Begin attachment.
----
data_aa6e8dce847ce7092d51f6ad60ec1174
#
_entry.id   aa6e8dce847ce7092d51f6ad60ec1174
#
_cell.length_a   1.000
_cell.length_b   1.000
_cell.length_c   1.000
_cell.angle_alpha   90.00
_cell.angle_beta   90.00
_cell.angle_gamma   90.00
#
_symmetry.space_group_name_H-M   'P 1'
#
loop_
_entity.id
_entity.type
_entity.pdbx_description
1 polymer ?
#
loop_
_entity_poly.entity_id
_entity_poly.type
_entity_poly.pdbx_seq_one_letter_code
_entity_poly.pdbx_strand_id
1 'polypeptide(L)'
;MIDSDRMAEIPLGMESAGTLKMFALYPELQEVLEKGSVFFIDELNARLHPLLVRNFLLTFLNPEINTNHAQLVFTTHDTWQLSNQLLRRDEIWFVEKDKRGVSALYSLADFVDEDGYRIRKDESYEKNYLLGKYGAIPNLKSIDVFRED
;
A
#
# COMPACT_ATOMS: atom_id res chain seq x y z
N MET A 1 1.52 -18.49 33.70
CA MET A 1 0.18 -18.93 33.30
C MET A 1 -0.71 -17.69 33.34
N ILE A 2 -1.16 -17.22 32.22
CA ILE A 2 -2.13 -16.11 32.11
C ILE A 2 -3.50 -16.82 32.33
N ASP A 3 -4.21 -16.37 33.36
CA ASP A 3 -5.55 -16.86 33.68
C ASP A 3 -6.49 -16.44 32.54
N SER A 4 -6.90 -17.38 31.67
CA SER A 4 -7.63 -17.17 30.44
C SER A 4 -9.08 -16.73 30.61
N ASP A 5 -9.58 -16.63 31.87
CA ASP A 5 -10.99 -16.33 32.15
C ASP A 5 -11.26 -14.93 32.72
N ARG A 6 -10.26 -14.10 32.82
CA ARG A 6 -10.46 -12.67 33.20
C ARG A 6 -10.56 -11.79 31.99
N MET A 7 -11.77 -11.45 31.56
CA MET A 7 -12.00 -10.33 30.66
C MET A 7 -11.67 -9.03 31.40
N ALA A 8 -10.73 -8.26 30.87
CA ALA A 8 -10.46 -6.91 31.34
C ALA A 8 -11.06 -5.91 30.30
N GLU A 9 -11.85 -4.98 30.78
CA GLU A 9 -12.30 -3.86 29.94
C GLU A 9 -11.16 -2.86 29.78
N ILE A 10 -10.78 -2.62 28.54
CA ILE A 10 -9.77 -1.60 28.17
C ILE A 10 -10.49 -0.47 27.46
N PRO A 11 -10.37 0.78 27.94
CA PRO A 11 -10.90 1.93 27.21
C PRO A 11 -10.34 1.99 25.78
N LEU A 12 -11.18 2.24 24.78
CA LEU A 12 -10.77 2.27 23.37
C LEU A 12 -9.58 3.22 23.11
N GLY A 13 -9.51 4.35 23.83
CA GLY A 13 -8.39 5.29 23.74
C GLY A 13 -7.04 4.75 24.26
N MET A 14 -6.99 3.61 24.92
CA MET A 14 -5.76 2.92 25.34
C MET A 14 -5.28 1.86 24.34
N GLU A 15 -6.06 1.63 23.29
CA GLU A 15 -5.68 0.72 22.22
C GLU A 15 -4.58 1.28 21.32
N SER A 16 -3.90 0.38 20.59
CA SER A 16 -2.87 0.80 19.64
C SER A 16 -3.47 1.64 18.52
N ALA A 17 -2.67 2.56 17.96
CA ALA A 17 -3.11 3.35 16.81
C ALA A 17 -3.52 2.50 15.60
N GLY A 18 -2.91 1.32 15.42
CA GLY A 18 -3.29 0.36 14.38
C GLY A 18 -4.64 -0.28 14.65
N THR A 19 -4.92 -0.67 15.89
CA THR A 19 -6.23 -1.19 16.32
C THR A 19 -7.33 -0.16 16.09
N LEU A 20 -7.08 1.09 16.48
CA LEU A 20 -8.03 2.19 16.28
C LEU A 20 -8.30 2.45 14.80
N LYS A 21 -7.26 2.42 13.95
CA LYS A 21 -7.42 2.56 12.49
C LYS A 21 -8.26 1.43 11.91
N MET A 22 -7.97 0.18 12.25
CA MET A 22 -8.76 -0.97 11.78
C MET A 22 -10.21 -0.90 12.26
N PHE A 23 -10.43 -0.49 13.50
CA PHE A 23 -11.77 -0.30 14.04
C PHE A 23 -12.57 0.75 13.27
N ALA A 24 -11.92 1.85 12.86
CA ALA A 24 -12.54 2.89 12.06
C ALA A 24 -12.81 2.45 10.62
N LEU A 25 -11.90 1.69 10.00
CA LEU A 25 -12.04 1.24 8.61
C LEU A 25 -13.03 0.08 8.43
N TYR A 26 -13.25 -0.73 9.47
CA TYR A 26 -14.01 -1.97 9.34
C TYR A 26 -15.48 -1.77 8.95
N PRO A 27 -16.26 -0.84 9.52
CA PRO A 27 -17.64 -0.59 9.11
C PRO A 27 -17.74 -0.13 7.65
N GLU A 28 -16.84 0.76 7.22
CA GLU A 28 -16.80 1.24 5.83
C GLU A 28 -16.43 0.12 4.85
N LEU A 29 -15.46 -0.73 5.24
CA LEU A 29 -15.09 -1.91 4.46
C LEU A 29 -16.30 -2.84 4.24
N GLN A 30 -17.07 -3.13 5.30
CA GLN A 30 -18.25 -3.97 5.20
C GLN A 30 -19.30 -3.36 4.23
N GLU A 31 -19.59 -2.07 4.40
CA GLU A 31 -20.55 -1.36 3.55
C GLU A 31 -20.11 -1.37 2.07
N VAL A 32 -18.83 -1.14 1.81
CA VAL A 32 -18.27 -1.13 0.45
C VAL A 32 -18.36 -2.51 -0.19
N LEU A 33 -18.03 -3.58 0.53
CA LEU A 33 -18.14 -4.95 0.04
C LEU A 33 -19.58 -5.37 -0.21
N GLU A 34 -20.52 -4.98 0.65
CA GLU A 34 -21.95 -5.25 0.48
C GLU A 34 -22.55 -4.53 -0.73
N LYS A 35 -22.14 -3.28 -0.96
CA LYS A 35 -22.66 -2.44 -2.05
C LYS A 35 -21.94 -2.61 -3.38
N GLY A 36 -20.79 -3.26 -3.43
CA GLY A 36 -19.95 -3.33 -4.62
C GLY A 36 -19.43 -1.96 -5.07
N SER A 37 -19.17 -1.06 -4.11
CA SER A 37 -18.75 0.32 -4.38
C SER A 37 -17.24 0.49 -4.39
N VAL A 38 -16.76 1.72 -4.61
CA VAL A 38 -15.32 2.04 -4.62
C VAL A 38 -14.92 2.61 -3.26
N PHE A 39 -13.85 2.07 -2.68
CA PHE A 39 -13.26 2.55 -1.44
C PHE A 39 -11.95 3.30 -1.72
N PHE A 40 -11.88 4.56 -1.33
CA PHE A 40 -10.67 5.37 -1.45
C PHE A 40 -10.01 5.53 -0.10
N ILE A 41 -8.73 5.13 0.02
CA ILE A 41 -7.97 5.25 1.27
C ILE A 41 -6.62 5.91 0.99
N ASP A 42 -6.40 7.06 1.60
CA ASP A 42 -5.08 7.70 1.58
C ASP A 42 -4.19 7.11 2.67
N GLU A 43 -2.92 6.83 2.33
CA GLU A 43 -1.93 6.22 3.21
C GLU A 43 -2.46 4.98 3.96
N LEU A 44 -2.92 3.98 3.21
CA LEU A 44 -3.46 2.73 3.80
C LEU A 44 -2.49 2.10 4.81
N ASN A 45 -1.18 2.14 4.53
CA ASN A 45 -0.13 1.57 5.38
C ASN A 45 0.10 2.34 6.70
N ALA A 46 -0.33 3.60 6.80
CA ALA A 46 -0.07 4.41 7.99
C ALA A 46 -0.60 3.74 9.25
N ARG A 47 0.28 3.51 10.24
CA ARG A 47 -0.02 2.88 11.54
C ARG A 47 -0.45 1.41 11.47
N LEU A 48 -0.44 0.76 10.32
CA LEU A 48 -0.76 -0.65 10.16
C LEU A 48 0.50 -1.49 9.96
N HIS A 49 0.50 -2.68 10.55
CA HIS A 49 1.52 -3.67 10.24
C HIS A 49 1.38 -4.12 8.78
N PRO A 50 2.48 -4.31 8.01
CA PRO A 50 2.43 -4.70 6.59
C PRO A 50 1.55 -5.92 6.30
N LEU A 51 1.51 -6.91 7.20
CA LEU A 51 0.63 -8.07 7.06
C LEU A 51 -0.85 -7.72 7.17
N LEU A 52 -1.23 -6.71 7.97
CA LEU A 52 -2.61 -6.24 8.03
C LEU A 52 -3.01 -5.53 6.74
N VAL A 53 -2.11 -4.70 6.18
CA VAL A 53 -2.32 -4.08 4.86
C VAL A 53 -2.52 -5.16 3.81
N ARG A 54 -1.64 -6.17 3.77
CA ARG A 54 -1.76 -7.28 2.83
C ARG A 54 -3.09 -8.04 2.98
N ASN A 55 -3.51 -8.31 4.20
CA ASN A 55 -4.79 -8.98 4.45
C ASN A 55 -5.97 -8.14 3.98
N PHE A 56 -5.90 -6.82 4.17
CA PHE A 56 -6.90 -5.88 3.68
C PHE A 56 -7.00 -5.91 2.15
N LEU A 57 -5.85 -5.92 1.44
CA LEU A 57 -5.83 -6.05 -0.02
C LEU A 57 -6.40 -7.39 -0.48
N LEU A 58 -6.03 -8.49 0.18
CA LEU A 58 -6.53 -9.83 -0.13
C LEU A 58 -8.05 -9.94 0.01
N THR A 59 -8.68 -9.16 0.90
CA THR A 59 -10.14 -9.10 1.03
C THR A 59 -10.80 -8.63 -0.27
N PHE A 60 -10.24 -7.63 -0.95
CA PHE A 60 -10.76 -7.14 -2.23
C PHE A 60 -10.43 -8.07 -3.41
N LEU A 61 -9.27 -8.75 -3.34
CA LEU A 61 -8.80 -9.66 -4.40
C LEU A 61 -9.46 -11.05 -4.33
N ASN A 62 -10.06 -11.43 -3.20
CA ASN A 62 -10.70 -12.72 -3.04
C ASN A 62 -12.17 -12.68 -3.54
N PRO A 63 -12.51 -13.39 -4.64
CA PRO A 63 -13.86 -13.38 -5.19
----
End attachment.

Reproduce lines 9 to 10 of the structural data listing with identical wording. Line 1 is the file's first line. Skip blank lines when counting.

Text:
_cell.angle_beta   90.00
_cell.angle_gamma   90.00